Therefore, in one sense, we are not shocked. In the past fifty years we have seen a liberalising of our laws in the name of personal freedom. Divorce has been made much easier, marriage and family life have undergone huge changes. Sexual behaviour and attitudes bear precious little resemblance to what was regarded as normal and acceptable two or three generations ago.

Why should we be so shocked to see these changes filter down to our children’s and grandchildren’s generations? The chickens have come home to roost.

As I began writing this article, I read another post on the BBC website. It reported the ‘incredible’ number of adults in the UK watching pornography. Ofcom’s snapshot survey suggested that 50% of adults are watching pornography, the majority of viewers being men.

This pattern is increasingly regarded as normal and acceptable. Some who seemed to have no real objections to this trend suggested that more and more people were getting into this stuff because it helped them to be more comfortable with their sexuality.

If that is the attitude of half the adult population, what hope is there that their children will be any different? This pattern has been emerging over several decades.

Prophetic warning

Many years ago, Hosea used powerful imagery to describe the prevalence of sin in his day in the nation of Israel. ‘They sow the wind, and reap the whirlwind’ (Hosea 8:7).

Every change that has liberalised our laws has consequences. It may take a generation or so, but the results are devastating if the pattern remains unchanged.

Isn’t this what we are now seeing in our nation? Earlier in the same prophecy, Hosea brings God’s assessment of the nation: ‘There is no truth or mercy or knowledge of God in the land. By swearing and lying, killing and stealing and committing adultery, they break all restraint’ (Hosea 4:1-2).

What we are seeing in our nation’s secondary schools is sinful attitudes and behaviour that threaten the wellbeing of those on the receiving end of harassment as well as the perpetrators.

There is a fearful absence of the fear of God in our land. Restraining the consequences of that absence will prove a very difficult task for anyone undertaking to change it. For our young people to regard sexual harassment as unavoidable and normal is a fearful state of affairs.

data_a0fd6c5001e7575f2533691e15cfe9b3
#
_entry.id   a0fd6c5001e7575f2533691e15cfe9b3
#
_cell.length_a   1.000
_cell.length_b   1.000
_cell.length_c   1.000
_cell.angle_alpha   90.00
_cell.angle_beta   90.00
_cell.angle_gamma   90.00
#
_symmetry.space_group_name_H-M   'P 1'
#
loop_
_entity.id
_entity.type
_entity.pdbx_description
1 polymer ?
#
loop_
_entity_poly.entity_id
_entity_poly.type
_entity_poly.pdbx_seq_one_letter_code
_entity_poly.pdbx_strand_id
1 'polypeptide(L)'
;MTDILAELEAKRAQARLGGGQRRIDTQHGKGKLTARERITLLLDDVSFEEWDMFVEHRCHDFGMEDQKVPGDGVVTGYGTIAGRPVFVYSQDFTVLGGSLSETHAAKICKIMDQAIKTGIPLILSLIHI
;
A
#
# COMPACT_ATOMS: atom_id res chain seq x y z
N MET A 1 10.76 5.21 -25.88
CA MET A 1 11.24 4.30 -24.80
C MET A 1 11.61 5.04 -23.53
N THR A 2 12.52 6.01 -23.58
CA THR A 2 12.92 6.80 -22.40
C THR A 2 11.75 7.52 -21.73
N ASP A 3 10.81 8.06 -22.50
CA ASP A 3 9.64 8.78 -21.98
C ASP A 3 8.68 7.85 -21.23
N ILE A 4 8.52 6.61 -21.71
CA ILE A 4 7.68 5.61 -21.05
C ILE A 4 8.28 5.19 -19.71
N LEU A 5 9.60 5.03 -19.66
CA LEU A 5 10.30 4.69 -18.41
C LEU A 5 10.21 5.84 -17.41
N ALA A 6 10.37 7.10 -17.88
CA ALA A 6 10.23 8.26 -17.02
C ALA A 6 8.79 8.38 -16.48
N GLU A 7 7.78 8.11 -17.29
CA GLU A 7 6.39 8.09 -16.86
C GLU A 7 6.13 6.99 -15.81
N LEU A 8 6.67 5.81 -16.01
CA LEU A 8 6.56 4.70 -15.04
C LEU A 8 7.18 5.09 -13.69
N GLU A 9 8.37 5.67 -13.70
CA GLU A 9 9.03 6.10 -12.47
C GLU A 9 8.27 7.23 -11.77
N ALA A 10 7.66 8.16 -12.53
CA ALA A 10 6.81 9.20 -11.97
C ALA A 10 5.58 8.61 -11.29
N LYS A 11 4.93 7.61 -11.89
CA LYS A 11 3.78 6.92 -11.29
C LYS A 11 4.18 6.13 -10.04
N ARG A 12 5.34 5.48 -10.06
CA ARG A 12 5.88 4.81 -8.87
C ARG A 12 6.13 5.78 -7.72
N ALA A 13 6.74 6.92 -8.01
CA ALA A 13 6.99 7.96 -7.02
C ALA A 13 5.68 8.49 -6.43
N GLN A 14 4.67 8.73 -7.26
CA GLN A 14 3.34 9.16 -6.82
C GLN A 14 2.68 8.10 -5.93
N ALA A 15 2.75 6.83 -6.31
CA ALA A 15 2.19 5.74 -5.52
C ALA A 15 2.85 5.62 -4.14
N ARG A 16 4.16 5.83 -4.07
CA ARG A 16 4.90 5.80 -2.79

Our response

Those in authority want schools and colleges to be safe places. They are calling on schools, government, and other agencies to take action to solve these problems and create a safe educational environment for our children.

I hope they do take action, but I am not at all sure how they hope to change the culture that is expressed in these sinful patterns of behaviour. Until the heart is changed by the regenerating power of God, such attitudes and behaviour are going to persist.

We must, of course, pray for our nation and pray for this generation of children in particular. We must continue to pray that God will restrain the evil and wickedness we see all around us. One of the roles of government is to deal with those who practice evil (Roman 13:4).

The actions of schools, government, and other agencies is important, but fundamental to resolving the issue are the parents of this generation of children.

If some of those parents are themselves indulging in pornography and are indulging in forms of sexual harassment and abuse, it is very unlikely that they will restrain their children.

With so many broken relationships, there is no clear good example for our children to follow. Too many children are growing up in dysfunctional families where communication between parents and children has broken down.

Furthermore, if there is repeated unfaithfulness on the part of one or both of the parents, ongoing tensions and conflicts, unchecked child neglect and abuse, it will have a destructive effect on all concerned. Those who grow up in such an environment come to regard it as normal.